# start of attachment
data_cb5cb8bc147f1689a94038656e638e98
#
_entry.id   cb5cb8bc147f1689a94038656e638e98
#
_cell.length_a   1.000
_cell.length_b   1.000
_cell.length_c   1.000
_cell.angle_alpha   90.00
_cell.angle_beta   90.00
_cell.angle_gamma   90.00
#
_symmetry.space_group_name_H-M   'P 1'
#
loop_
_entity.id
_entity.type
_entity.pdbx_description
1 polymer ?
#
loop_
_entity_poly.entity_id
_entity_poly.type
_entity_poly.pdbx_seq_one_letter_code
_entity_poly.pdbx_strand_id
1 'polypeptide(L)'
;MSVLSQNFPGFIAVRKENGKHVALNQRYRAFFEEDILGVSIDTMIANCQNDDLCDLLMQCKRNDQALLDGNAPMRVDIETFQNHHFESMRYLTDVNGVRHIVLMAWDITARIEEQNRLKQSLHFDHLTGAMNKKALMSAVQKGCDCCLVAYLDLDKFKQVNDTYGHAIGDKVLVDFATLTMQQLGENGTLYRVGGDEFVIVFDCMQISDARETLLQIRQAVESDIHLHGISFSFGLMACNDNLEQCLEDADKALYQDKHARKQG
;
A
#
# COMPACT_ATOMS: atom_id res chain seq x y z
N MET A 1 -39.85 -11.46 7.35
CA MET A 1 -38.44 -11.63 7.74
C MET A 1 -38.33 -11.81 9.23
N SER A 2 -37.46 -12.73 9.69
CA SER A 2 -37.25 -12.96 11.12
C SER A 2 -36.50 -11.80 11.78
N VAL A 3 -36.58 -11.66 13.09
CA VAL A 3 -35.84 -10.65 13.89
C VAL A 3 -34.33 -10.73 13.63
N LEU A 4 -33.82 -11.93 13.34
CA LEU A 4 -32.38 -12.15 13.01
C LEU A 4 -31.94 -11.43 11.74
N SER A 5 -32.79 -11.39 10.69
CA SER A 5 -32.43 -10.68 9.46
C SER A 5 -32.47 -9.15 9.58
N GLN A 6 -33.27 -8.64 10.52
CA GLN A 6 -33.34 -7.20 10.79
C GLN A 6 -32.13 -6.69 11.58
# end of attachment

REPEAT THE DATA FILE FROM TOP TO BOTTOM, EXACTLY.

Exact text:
data_cb5cb8bc147f1689a94038656e638e98
#
_entry.id   cb5cb8bc147f1689a94038656e638e98
#
_cell.length_a   1.000
_cell.length_b   1.000
_cell.length_c   1.000
_cell.angle_alpha   90.00
_cell.angle_beta   90.00
_cell.angle_gamma   90.00
#
_symmetry.space_group_name_H-M   'P 1'
#
loop_
_entity.id
_entity.type
_entity.pdbx_description
1 polymer ?
#
loop_
_entity_poly.entity_id
_entity_poly.type
_entity_poly.pdbx_seq_one_letter_code
_entity_poly.pdbx_strand_id
1 'polypeptide(L)'
;MSVLSQNFPGFIAVRKENGKHVALNQRYRAFFEEDILGVSIDTMIANCQNDDLCDLLMQCKRNDQALLDGNAPMRVDIETFQNHHFESMRYLTDVNGVRHIVLMAWDITARIEEQNRLKQSLHFDHLTGAMNKKALMSAVQKGCDCCLVAYLDLDKFKQVNDTYGHAIGDKVLVDFATLTMQQLGENGTLYRVGGDEFVIVFDCMQISDARETLLQIRQAVESDIHLHGISFSFGLMACNDNLEQCLEDADKALYQDKHARKQG
;
A
#
# COMPACT_ATOMS: atom_id res chain seq x y z
N MET A 1 -39.85 -11.46 7.35
CA MET A 1 -38.44 -11.63 7.74
C MET A 1 -38.33 -11.81 9.23
N SER A 2 -37.46 -12.73 9.69
CA SER A 2 -37.25 -12.96 11.12
C SER A 2 -36.50 -11.80 11.78
N VAL A 3 -36.58 -11.66 13.09
CA VAL A 3 -35.84 -10.65 13.89
C VAL A 3 -34.33 -10.73 13.63
N LEU A 4 -33.82 -11.93 13.34
CA LEU A 4 -32.38 -12.15 13.01
C LEU A 4 -31.94 -11.43 11.74
N SER A 5 -32.79 -11.39 10.69
CA SER A 5 -32.43 -10.68 9.46
C SER A 5 -32.47 -9.15 9.58
N GLN A 6 -33.27 -8.64 10.52
CA GLN A 6 -33.34 -7.20 10.79
C GLN A 6 -32.13 -6.69 11.58